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I have a very simple question. Could someone elaborate on the notation of two numbers stacked inside brackets? Such as:

$$ \begin{pmatrix} 5 \\ 1 \\ \end{pmatrix} $$

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Assume $m\geq n$ are nonnegative integers. We define $\binom{m}{n}$ as $$ \binom{m}{n} := \frac{m!}{n!\,(m-n)!} = \dfrac{m(m-1)(m-2)\cdots 3\cdot 2\cdot 1}{(n(n-1)\cdots 3\cdot 2\cdot 1)((m-n)(m-n-1)\cdots 3\cdot 2\cdot 1)}, $$ and read $\binom{m}{n}$ as "$m$ choose $n$". As others have mentioned above, this is called the $\textbf{binomial coefficient}$.

Let's go back to the example $\binom{5}{1}$. One could think of this as the number of ways to choose $1$ object in a bag of $5$ objects. If you have a bag with $5$ objects, how many ways are there to pick one item? There are $5$ ways.

That is, $$ \binom{5}{1}=\frac{5!}{1! (5-1)!} = \frac{5\cdot 4\cdot 3\cdot 2\cdot 1}{1\cdot 4\cdot 3\cdot 2\cdot 1} = 5. $$

Now consider the example $\binom{5}{2}$. How many ways are there to pick two items in a bag with $5$ items (without replacement)?

There are $5$ ways to pick the first item (let's call this item $A$) and then there are $4$ ways to pick the second item (let's call this item $B$). Since the ordering does not matter, we divide $5\cdot 4$ by $2$ to obtain: $$ \frac{5\cdot 4}{2} = 10, $$ which is $$ \binom{5}{2} = \frac{5!}{2!\, 3!} = \frac{5\cdot 4\cdot 3\cdot 2\cdot 1}{2\cdot 1\cdot 3\cdot 2\cdot 1} = 10. $$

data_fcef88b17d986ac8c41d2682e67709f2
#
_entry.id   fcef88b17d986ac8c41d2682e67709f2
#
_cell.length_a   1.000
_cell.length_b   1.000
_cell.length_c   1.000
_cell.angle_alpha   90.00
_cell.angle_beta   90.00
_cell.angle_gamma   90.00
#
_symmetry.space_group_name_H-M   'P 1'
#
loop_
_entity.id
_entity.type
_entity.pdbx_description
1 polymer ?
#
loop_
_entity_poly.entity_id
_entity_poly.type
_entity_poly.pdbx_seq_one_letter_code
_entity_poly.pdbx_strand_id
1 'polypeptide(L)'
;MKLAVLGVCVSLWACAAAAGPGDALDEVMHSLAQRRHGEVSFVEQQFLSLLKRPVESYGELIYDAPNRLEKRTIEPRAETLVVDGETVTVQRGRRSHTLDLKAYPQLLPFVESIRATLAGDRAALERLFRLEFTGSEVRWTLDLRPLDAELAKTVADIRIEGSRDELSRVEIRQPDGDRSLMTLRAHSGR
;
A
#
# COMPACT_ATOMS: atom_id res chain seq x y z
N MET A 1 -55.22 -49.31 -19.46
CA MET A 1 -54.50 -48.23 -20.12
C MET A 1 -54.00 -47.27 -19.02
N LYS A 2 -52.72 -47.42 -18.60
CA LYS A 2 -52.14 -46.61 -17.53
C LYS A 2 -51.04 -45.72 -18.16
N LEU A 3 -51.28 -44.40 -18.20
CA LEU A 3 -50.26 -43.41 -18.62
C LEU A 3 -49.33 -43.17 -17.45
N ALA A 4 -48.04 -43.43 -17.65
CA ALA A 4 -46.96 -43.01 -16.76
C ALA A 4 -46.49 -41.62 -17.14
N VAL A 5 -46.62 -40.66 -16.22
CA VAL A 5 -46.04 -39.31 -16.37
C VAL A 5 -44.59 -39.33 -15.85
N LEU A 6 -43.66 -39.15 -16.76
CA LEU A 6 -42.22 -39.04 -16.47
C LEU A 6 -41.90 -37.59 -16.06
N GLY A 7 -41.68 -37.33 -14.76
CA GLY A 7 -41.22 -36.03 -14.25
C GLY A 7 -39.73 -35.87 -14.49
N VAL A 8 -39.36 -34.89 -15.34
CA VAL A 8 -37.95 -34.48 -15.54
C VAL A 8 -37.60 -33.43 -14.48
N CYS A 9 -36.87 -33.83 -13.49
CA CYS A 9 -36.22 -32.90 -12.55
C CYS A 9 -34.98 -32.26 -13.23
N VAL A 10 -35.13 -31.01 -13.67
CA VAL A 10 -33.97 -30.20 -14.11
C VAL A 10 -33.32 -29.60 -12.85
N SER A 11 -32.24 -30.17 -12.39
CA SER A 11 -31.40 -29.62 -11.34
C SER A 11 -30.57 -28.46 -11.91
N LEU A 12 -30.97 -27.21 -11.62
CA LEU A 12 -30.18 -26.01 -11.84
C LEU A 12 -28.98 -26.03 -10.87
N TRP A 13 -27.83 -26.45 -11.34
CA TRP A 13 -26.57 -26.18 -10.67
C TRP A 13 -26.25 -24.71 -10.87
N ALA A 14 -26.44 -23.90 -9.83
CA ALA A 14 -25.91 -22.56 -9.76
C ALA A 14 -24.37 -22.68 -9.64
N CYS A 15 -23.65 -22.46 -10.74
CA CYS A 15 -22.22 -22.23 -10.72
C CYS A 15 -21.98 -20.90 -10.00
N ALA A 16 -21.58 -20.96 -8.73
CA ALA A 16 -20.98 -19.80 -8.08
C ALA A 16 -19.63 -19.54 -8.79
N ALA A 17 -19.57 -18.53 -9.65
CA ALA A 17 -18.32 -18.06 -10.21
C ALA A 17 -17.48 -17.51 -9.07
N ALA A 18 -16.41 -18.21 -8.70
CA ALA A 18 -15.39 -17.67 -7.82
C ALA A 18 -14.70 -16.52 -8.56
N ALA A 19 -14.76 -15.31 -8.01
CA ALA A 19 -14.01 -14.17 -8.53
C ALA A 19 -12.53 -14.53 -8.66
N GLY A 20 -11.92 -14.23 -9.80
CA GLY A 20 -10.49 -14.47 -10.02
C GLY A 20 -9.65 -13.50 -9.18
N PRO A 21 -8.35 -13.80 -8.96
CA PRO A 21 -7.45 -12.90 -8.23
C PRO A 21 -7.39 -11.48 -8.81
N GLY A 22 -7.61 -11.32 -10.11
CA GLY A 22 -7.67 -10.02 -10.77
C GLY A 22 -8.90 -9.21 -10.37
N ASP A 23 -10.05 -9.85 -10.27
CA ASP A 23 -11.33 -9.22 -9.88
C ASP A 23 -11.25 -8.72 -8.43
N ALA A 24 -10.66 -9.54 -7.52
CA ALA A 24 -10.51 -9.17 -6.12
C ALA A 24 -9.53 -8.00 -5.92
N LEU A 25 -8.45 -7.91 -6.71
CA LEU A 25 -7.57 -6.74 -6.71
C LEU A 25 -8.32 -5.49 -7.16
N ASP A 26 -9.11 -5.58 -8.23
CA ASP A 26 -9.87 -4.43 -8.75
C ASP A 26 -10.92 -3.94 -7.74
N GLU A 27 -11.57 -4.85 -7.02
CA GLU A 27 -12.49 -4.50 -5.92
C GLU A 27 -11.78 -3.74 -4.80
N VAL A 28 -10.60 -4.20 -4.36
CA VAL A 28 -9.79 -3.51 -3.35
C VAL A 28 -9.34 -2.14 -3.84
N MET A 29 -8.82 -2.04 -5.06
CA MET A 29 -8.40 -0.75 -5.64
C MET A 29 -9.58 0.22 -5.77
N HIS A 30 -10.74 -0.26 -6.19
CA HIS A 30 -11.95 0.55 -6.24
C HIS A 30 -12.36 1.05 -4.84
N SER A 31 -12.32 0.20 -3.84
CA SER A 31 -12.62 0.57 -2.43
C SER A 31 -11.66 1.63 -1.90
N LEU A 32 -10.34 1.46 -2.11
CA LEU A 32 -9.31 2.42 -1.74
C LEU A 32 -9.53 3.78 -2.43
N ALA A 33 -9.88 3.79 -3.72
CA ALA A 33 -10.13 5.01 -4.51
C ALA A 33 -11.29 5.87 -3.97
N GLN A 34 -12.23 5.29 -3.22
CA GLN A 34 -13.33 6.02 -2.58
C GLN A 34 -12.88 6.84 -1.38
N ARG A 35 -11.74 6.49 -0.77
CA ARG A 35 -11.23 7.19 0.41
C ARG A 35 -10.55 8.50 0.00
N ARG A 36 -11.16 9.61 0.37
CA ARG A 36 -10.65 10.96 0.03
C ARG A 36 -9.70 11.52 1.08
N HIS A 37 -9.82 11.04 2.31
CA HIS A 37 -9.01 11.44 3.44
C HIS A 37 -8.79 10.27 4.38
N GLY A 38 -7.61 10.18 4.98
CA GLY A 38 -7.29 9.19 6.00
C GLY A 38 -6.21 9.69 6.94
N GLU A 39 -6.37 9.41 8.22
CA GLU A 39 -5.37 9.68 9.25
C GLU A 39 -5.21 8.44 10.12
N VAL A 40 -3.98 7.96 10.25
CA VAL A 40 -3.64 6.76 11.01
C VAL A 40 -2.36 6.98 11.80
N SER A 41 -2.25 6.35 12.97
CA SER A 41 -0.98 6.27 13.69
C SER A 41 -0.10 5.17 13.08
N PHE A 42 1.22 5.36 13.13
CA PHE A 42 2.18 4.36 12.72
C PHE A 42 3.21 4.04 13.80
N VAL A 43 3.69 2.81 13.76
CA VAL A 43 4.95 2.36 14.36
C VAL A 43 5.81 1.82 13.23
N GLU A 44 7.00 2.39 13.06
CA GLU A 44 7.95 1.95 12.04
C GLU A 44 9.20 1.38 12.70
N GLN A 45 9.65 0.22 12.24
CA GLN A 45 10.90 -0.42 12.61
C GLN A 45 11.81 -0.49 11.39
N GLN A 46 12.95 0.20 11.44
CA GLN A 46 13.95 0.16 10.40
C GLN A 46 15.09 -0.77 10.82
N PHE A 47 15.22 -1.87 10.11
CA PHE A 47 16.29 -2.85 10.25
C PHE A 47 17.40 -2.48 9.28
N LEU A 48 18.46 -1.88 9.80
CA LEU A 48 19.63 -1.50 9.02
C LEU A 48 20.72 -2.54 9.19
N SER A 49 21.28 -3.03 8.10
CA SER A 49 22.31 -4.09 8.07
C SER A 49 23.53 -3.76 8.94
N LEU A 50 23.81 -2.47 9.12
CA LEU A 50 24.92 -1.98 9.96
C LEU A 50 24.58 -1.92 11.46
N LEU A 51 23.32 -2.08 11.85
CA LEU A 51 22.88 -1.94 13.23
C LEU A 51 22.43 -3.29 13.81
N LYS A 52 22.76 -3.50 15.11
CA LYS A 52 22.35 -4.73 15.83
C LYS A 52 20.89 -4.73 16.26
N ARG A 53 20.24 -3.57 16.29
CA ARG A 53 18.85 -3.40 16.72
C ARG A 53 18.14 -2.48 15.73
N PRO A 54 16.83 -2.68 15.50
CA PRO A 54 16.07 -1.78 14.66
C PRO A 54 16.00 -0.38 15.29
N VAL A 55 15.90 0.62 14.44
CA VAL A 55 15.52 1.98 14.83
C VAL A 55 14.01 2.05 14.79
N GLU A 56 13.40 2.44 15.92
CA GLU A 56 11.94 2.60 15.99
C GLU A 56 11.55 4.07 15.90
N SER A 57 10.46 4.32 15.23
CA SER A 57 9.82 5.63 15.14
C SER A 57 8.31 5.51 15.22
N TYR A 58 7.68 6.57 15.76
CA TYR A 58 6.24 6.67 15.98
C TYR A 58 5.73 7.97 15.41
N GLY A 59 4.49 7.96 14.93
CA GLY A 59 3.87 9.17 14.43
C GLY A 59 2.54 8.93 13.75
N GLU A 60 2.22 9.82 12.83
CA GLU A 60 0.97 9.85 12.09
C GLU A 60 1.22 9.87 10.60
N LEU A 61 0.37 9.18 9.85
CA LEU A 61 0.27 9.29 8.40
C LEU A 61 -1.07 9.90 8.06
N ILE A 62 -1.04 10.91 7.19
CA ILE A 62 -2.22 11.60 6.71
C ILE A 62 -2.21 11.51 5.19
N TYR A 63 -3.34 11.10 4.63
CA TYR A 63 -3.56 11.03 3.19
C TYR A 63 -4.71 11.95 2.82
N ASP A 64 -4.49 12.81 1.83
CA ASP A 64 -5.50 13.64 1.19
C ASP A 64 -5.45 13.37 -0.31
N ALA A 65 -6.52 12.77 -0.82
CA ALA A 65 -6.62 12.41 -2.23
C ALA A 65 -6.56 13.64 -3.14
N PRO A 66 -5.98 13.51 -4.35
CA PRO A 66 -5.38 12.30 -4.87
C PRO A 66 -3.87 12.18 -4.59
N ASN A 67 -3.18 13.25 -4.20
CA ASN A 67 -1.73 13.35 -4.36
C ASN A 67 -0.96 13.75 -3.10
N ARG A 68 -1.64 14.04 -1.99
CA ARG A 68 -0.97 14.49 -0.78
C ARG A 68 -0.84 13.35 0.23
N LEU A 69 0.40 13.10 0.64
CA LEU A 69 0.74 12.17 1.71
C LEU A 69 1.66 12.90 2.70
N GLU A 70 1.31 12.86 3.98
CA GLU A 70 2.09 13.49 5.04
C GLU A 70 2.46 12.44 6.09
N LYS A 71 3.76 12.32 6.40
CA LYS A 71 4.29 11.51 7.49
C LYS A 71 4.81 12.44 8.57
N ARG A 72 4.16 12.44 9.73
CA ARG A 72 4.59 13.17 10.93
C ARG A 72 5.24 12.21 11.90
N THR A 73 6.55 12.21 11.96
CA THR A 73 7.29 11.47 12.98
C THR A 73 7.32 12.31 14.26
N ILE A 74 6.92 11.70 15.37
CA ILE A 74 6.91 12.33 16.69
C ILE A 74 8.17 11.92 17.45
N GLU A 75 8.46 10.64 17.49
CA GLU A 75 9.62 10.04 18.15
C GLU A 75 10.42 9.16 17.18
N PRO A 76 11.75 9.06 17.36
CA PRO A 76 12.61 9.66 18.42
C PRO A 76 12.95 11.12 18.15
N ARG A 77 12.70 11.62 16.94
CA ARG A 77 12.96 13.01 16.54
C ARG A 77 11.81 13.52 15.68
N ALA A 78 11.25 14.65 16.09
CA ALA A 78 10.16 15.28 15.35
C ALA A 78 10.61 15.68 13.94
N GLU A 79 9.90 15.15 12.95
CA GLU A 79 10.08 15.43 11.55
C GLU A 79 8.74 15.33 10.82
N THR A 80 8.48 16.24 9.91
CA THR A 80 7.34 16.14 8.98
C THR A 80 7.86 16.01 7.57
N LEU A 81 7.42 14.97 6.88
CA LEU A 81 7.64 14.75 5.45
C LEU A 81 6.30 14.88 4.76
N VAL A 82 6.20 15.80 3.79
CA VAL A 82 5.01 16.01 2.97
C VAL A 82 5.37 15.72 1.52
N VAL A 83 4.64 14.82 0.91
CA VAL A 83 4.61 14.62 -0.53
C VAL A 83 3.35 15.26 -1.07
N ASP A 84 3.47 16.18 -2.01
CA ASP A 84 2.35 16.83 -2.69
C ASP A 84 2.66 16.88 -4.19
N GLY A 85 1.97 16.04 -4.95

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  • $\begingroup$ How would you represent 𝑚 choose 𝑛 in plain text? $\endgroup$ – Kebman Jun 21 '20 at 5:01
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This is the usual notation for a binomial coefficient: $\binom{123}{45}$ is the number of different $45$-element subsets of a set with $123$ elements in total. It can be computed as $$ \binom{123}{45} = \frac{123!}{45!(123-45)!} $$

In some elementary probability/combinatorics texts, the same concept can also be notated something like ${}^{123}C_{45}$ or ${}_{123}C_{45}$ or $C(123,45)$.

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It's the 'choose' function. Say you have 8 people and you want to pick (choose) 3 of them to form a team. Then the number of different teams you can create is $8\choose3$.

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The most valuable definition is the following: $$\binom{z}{k} = \begin{cases}\frac{z(z - 1)\cdots(z - k + 1)}{k!} = \frac{z^{\frac{k}{}}}{k!} & \text{for integer $k \ge 0$},\\ 0 &\text{for integer $k < 0$,}\end{cases}$$

where $z$ is a complex number. See textbook "Concrete Mathematics: A Foundation for Computer Science" by Ronald Graham, Donald Knuth, and Oren Patashnik.

It is easy to see that $\binom{n}{k} = \frac{n!}{(n - k)!k!}$ for $0 \le k \le n$ that is the number of choices of $k$ objects from $n$ objects. But more interesting is the following: $$(1 + x)^{\alpha} = \sum_{k = 0}^{\infty}\binom{\alpha}{k}x^k$$ for any real $\alpha$.

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  • $\begingroup$ Thanks so much, all very informative. I had actually used the factorial formula in a previous computation but wasn't aware that this was a notation for it. Much clearer now. Cheers $\endgroup$ – Praxis Mar 5 '17 at 3:11

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